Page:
• The maximum available propeller diameter and thus achievable drive power are lower than with conventional drives.


Many of the best-known and largest cruise ships have a pod drive, such as the Queen Mary 2 (entered service in 2004), the Freedom of the Seas (2006), Allure of the Seas (2010), as well as the largest cruise ship by 2018 World, the Harmony of the Seas (2016).

The Ostfriesland ferry operated by Reederei AG Ems has had two pod drives since its conversion - it was lengthened by 15.3 meters and received a new "dual fuel" engine (for LNG and diesel).

The German ice edge research ship Maria S. Merian , which was put into service in 2005, has two pod drives that enable very good dynamic positioning for scientific work.

The pod drive is also used to break ice . To do this, the propeller points in the direction of the ice and when reversing, the water flow breaks away pieces of ice. One example is the Mastera , an oil tanker with a high ice class .

The system is also used on larger warships, such as landing ships like the Spanish Juan Carlos I (L-61) or helicopter carriers like the ships of the French Mistral class .


In aviation, propeller nacelles are mainly known for airships . Here, gondolas that can be swiveled around a horizontal axis and are attached to both sides of the passenger cabin are used not only as drives, but also for height control, especially at low forward speeds when the effect of the rudder surfaces is reduced, or in order to save personnel during take-offs and landings. In many historical airships, the motors in the propeller pods could also be operated and serviced in the air.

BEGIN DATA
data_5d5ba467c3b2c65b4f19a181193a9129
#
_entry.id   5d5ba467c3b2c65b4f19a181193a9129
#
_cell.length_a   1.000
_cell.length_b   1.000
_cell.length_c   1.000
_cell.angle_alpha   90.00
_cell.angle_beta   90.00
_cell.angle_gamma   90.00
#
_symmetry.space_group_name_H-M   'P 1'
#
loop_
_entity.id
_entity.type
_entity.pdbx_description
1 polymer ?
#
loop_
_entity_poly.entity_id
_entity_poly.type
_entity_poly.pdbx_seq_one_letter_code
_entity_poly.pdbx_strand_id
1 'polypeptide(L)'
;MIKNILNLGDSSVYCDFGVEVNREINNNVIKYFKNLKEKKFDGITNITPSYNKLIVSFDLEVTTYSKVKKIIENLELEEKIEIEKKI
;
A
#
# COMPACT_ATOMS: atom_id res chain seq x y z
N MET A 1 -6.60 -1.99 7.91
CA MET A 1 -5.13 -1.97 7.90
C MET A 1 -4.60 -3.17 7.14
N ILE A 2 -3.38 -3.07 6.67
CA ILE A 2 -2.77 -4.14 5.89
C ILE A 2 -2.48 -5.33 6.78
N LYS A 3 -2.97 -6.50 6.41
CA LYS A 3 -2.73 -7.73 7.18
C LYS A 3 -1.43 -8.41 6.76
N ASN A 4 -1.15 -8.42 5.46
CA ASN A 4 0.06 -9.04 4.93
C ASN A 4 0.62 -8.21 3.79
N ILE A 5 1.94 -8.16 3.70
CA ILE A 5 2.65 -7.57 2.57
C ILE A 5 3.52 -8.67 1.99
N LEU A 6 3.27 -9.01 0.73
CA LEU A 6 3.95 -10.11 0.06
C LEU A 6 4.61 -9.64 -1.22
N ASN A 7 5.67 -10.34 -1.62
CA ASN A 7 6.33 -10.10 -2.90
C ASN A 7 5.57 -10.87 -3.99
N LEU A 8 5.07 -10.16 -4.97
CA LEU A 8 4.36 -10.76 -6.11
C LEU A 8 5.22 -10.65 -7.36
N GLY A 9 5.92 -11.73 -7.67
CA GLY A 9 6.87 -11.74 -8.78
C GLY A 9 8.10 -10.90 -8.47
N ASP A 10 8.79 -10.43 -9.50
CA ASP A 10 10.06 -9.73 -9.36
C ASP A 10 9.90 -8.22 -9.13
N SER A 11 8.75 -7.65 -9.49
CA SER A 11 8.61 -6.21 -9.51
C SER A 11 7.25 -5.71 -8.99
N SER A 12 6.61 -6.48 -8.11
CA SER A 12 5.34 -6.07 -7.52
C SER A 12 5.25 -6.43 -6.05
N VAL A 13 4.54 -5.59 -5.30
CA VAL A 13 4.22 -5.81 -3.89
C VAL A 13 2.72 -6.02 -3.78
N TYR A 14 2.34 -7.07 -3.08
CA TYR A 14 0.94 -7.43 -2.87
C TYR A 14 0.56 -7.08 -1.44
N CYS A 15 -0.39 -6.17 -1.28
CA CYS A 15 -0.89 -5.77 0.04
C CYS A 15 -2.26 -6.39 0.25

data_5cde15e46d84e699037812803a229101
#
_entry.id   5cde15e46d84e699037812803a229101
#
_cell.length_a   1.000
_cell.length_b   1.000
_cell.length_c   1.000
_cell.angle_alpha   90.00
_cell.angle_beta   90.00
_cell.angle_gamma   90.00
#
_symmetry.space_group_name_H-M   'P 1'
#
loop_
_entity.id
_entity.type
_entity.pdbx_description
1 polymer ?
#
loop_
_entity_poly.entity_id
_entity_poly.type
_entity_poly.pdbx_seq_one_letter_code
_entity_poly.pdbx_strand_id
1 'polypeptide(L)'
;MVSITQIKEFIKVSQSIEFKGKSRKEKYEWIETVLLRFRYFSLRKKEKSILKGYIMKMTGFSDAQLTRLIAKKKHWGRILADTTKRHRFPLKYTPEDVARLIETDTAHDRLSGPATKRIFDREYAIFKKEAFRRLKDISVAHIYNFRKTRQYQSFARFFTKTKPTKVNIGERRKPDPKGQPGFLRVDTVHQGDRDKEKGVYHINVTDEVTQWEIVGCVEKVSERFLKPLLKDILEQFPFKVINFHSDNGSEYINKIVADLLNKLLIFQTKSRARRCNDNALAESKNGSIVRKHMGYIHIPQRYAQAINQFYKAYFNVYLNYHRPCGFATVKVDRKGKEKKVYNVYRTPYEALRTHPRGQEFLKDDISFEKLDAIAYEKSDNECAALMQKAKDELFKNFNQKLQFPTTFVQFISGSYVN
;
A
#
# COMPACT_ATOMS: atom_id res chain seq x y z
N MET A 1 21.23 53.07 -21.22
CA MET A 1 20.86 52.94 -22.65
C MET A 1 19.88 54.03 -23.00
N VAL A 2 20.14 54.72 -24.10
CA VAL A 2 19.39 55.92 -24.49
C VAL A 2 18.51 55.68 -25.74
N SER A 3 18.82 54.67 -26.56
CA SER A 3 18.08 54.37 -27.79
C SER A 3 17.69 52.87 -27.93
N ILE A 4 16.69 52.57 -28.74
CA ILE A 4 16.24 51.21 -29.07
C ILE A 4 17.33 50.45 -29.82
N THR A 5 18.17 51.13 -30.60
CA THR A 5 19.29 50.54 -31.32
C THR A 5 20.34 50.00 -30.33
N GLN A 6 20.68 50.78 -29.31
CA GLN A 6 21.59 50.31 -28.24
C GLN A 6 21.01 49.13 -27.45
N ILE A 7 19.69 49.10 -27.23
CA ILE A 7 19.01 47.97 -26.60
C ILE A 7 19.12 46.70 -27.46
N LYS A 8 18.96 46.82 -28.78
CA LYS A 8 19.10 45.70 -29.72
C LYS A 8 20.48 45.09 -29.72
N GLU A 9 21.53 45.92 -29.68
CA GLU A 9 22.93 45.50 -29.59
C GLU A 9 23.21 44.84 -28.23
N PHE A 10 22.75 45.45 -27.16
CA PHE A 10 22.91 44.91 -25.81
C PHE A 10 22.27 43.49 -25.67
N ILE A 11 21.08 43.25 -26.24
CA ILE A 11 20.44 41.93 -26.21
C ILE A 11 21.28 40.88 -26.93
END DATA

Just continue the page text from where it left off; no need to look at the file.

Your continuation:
The tilt rotor used in convertible aircraft is based on a similar system , the axis of rotation of which can be swiveled between the vertical and horizontal position in order to convert the “helicopter” into an “airplane” (and vice versa) during flight, thus ensuring good take-off and maneuvering properties of a helicopter with the economy of a fixed wing aircraft . (Examples: Bell-Agusta BA609 , Bell V-22 and Bell Eagle Eye ).

See also


Ludwig Dürr : Twenty-five years of Zeppelin airship construction. (1924), Chapter III. Development of the Z-ships according to shape, size and performance. Section: nacelle arrangement. u. a. as reprint in The Great Zeppelins - The History of Airship Construction. Peter Kleinheins, Wolfgang Meighörner (eds.); 3rd edition, Springer-Verlag, 2005, ISBN 3-540-21170-5 .

Web links

Commons : Propeller Gondola  - Collection of images, videos and audio files

Individual evidence

  1. Henning Sietz: Stump ahead, Spitz follows, towards the North Sea - the transfer of the "Norwegian Gem". In: FAZ No. 223, September 25, 2007, p. T1.
  2. Imprint - Pleuger Industries. Retrieved February 26, 2019 .
  3. Company information on Azipods ,
  4. Company information on Mermaid Pods ,
  5. ^ Company information on the Siemens-Schottel Propulsor ,
  6. Deutsche Maritime Shipping July / August 2015, pp. 24–31
  7. EU supports the construction of the new Heligoland ferry ( Memento from July 21, 2015 in the Internet Archive )